What Can I Do With a Degree in Sociology?
Can you get a job in health care with a sociology degree? It’s actually quite common. In 2007, the American Sociological Association surveyed more than 1,000 recent graduates. They found that 26% of those who were employed full-time were in social service or counseling occupations.
Many sociology baccalaureate holders do go on to graduate school. After all, many counseling occupations require a master’s degree or higher. The American Sociological Association found that nearly half planned to both work and attend graduate school. Well planned, this can be the best of both worlds. Graduate colleges in social work and related fields value experience gained out in the trenches.
Here’s a breakdown of some of the human service careers you can compete for straight out of college and also some of the ones that you may find waiting for you after grad school.
Community Organizer or Community Health Worker
Community organizers may be hired to work on various initiatives. Duties can include enrolling people for services, leading classes, or garnering support within the community for proposed legislation. The focus is often on prevention, for example, showing people alternatives to drugs or violence. Community organizers may also reintegrate people who have been in prison.
Case workers or social workers manage services for families and individuals with special needs – everything from developmental delay to financial hardship. There are many types of case worker. Some specialized positions require a nursing degree or a master’s in social work. Some, though, don’t require a lot of training in mental health. The ASA found one recent graduate managing a case load of 175 for an organization that provided meals on wheels.
Intake workers are often a person’s first point of contact. Job requirements vary. Some intake jobs require education at the baccalaureate level or higher. Intake specialists do far more than check people in for appointments. They initiate contact with people who may be in need of services and respond to reports of injury.
Pre-professional Training: Speech and Language Pathology
Interested in clinical work? Speech and language pathology is one option. The focus is on communication and socialization as well as on compensating for physical differences. Speech and language pathologists work with a range of clients, some of whom have physical limitations that impact their ability to produce speech, others who have cognitive differences like autism. If you’re interested in the social dimensions, you might want to specialize in child language. You can use internships to help you break into the field in a role that interests you. Speech pathologists typically have master’s level education. They have undergraduate training in a wide range of fields.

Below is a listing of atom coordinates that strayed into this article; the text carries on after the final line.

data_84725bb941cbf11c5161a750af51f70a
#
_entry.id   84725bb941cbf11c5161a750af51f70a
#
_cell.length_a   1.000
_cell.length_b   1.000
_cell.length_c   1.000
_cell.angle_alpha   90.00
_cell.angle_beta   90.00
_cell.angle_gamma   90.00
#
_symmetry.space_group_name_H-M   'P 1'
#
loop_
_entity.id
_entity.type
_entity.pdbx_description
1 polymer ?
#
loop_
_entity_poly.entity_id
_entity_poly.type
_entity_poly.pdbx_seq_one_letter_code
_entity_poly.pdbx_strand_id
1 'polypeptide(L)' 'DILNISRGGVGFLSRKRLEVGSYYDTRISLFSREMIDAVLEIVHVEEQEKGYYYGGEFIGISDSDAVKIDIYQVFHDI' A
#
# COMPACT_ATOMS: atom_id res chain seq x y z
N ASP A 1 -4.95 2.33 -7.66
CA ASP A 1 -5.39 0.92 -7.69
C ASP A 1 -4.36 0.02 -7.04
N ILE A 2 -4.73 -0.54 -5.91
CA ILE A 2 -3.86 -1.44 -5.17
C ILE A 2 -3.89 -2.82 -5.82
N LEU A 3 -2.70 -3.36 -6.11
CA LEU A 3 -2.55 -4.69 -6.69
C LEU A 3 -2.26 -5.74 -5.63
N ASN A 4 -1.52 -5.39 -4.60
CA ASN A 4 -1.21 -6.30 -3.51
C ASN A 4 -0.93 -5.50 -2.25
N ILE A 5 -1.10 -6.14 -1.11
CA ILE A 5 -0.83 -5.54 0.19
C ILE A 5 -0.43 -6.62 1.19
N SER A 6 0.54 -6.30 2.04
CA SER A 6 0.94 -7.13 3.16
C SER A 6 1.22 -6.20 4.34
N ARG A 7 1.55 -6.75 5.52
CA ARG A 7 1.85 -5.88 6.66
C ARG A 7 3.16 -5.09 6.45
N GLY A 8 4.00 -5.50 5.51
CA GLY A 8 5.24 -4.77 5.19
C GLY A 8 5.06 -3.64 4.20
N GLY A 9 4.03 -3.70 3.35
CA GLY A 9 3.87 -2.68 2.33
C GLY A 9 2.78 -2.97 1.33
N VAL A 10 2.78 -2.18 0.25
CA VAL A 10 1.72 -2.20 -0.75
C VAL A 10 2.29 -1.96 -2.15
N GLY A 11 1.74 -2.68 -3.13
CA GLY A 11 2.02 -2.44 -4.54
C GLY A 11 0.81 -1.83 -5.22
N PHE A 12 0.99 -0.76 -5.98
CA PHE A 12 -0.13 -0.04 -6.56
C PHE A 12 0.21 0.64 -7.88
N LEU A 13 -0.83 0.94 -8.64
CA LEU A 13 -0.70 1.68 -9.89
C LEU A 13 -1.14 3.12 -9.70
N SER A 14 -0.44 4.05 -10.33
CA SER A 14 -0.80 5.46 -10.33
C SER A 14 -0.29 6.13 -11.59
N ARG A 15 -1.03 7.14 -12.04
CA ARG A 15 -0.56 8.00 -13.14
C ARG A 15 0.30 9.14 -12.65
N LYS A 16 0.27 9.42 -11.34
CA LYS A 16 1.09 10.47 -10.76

Public Health or Medical Services Administrator
Sociology graduates often get a chance to take on some administrative duties with nonprofit organizations. This can be a first step toward a career in public health administration. A master’s can be an advantage; a future administrator has several options when it comes to selecting a master’s program.
Medical services programs are administration programs that are housed within schools of public health. If you pursue a career in medical services, you could end up serving as a director of health services for the homeless. You could become an administrator for a state health department, a federal agency, or a nonprofit organization. You might develop programs or analyze policy.
You could opt instead for a degree in public health. This would prepare you for a range of public health positions including research, health promotion, policy development, and administration. You can specialize in fields like maternal and child health or epidemiology. A maternal and child health specialist might end up working for the World Health Organization or a refugee health organization. Learn more about careers in public health.